BLURB: Bampton, Derbyshire, January 1978. Two girls go missing: Rachel Jones returns, Sophie Jenkins is never found. Thirty years later: Sophie Jenkins’s mother commits suicide.
Rachel Jones has tried to put the past behind her and move on with her life. But news of the suicide re-opens old wounds and Rachel realises that the only way she can have a future is to finally discover what really happened all those years ago.
This is a story about loss and family secrets, and how often the very darkest secrets are those that are closest to you.
Sarah, as most of you will probably know, is one of the stalwarts of the blogging community. She was one of the first people to leave a comment on my blog, which is such an amazing thing to see – to know that someone out there has read your words and it might be worth carrying on with this blogging lark. Her own blog, Crimepieces, is one where, for me, the recommendations are spot-on, particularly when it comes to Scandinavian fiction, and she is a judge for the prestigious Petrona Prize for translated Scandinavian/Icelandic fiction.
I was delighted to hear Sarah had written a book and (the important bit! – as probably a fair proportion of bloggers have written a book, or part of one) was getting it published – by Faber & Faber, no less! I wasn’t hugely surprised, though, as you can tell from her blog she has a talent for writing (there are at least four bloggers I’m aware of who I think capable of writing a book; one specifically, and when I told him that, several weeks later he confessed he had a book deal, too, and had been dying to ‘fess up, but would then have to kill me. Obviously.)
Anyway, enough blogging chat, and to the book. In Bitter Chill is set in Derbyshire, in a small market town on the edge of the Derbyshire Peak District called Bampton, which I’d assumed was an invented name but Google maps tells me it’s real (it sounds picture perfect lovely, actually, ideal for a walking holiday, and is a place Sarah clearly knows well.) The story begins in 1978, with the kidnapping of two 10-year-old schoolgirls, Rachel Jones and Sophie Jenkins. Rachel manages to escape, but was drugged and is traumatised, and remembers very little of her experience. Sophie, however, is never seen again, with the presumption being that she was murdered. Thirty years on and Rachel still lives in the area, having returned after uni, and works for herself as a genealogist, researching peoples’ family trees.
On the thirtieth anniversary of Sophie’s disappearance, her mother, Yvonne Jenkins, books herself into a local hotel and commits suicide using Valium and vodka. After her suicide, the DI, Francis Sadler, orders another look at the original investigation, to see if anything was missed, or if fresh eyes would benefit it, and also to answer the question of why Sophie’s mother waited exactly 30 years, still living in the same house in case Sophie came home, before committing suicide. Bizarrely, I thought, he told them not to go too deep into the original case files, but DC Connie Childs – who very quickly became my favourite character – was soon into everything she could find connected with Rachel and Sophie’s childhood, convinced the reason for their targeting – the police believed these two girls, or one of them at least, was deliberately targeted – could be found in the past, possibly well before 1978. Connie’s colleague, DS Damian Palmer, is soon due to go on leave to get married, but seems stressed and unhappy, rather than looking forward to it, but we don’t learn why – hopefully the follow-up will fill us in on that little mystery. There’s a little tension between Connie and Damian to be Sadler’s favourite detective, but they aren’t overly competitive. Connie may have the lower rank, but she’s local, unlike Palmer, which gives her great advantage in knowing who’s who in the area, and where everything is, what I was before – the sort of things you taken when you live somewhere all your life. Not usually useful, but in policing, it could be.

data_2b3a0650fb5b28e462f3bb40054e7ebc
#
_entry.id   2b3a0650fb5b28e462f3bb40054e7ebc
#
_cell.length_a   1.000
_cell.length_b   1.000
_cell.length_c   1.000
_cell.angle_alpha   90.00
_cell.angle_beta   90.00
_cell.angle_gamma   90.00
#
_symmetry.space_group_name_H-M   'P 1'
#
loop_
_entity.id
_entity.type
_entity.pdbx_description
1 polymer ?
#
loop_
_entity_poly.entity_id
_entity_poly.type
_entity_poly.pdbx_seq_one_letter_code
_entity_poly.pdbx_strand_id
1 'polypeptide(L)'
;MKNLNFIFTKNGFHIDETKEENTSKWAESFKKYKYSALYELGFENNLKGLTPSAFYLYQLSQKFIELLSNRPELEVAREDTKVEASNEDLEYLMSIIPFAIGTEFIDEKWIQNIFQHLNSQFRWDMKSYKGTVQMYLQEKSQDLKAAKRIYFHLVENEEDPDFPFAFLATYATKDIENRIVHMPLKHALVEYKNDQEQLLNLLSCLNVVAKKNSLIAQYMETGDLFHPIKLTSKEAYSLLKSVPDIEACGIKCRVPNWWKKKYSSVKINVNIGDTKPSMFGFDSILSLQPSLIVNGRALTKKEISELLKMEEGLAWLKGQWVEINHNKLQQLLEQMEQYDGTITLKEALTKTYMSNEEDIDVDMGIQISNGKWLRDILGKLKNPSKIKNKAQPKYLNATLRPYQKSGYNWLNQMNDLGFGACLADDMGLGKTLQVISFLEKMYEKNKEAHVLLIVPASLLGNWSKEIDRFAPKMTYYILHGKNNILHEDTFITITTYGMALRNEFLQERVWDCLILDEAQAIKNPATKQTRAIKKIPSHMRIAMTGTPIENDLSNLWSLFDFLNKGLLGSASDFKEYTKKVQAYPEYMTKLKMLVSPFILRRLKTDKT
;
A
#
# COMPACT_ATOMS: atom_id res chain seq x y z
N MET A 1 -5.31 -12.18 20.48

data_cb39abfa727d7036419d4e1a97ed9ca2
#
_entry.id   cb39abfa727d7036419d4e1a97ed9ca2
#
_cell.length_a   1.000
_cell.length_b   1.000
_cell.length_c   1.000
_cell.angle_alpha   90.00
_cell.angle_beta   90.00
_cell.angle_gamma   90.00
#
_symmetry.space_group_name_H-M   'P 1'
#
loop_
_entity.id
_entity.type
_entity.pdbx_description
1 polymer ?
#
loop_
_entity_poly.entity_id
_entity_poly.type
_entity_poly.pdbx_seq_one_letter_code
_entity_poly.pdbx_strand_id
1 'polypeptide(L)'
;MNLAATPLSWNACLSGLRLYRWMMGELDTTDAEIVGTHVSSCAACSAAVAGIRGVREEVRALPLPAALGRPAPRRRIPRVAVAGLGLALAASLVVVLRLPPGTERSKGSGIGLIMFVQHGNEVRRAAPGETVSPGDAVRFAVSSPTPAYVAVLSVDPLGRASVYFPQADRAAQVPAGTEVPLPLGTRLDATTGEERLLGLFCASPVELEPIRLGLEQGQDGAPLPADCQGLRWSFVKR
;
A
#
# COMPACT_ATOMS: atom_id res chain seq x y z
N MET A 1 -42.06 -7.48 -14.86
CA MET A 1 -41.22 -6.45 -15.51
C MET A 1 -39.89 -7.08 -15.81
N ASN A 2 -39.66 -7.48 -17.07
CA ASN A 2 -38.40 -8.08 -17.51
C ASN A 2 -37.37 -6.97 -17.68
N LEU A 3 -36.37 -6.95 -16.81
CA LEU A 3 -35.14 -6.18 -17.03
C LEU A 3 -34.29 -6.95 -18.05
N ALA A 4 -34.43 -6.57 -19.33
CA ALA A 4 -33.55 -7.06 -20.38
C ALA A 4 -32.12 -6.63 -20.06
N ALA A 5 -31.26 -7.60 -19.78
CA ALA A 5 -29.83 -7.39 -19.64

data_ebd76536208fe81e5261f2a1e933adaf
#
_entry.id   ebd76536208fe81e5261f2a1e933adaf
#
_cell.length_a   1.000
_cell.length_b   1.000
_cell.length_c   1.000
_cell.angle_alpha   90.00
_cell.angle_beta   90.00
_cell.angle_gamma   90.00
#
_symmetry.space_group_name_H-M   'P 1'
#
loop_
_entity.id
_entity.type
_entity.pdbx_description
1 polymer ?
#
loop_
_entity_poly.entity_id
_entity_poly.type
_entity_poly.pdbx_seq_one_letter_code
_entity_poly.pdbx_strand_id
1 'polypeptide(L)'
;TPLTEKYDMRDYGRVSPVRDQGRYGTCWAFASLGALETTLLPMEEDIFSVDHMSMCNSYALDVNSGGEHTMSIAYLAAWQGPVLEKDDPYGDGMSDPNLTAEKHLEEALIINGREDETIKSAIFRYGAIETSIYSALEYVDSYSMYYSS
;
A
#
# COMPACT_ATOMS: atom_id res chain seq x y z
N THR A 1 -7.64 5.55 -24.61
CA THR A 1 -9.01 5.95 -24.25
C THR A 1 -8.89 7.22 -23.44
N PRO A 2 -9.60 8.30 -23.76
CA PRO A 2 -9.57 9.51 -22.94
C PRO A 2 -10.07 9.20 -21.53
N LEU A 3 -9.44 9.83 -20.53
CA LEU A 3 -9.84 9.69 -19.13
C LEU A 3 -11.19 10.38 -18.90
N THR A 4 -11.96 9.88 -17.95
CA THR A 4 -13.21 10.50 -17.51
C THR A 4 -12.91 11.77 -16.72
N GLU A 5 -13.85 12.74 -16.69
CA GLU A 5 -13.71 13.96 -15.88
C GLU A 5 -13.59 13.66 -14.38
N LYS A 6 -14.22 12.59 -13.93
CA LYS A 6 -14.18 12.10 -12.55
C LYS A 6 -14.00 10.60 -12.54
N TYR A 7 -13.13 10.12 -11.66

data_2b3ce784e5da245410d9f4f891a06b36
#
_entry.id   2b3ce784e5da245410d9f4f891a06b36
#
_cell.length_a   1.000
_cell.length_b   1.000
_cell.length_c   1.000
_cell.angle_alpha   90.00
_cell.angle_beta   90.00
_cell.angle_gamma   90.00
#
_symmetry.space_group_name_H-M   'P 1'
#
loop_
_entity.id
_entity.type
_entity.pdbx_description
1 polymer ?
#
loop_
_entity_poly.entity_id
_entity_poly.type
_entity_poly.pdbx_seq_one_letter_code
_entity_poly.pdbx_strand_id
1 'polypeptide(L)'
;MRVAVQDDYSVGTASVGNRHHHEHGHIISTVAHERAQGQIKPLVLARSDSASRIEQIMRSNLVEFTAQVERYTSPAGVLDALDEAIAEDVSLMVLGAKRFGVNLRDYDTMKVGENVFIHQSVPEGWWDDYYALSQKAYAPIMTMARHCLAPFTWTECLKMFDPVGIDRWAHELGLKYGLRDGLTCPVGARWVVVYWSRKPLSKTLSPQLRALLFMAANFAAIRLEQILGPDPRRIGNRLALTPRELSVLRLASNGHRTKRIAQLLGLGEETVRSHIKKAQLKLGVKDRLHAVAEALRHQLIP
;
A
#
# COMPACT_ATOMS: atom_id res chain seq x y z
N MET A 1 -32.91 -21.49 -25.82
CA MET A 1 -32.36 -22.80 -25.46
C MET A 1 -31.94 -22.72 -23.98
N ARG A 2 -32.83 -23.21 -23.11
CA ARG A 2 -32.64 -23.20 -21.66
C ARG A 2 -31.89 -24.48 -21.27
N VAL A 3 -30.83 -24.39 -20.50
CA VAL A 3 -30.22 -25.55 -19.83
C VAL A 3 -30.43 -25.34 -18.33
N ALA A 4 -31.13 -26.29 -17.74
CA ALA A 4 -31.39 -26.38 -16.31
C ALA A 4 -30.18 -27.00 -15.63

Two things struck me when I’d read In Bitter Chill that I really liked. The first was the nostalgia for things from the late 70s, like these awful knee length socks we wore, with lacy patterns up the side (probably from Woolworths!) I think Austin Allegros got a mention too! The other was that pretty much all the violence took place off the page – there were no graphic descriptions of it, or of post mortems, and I was surprised how refreshing I found that. The book was basically a puzzle to be solved, not unlike a Golden Age murder.
There aren’t many father figures in the book, which would definitely, where I lived, be something that was spoken about. (My upbringing was so sheltered, when my best friend told me when I was nine that her parents may be getting divorced, I had to ask her what it meant.)
Sarah has a wonderful eye for the surrounding Derbyshire Peak countryside, and her love of it is easy to see. It actually made me want to visit the area and explore! I found the weather really well-described, and this description added atmosphere, as well as a touch of menace, to the investigation, as it got colder and snowier, and we moved towards a conclusion.
As the case heads towards some kind of resolution, with Rachel getting flashes of memories from the original kidnapping, a couple of excellent red herrings are flung in, just to confuse things (I fell for one, as I suspect lots of others did too – just maybe not the same one!) This was a wonderful debut, and I’m delighted for Sarah it’s doing so well. If you haven’t read it yet, I’d definitely recommend you get your hands on this book, by a fresh new voice on the crime fiction scene.
And I’ll be looking forward to getting to know some of the characters better in Sarah’s follow-up, A Fragile Spring.
I’d like to thank Sarah for sending me a copy of the book.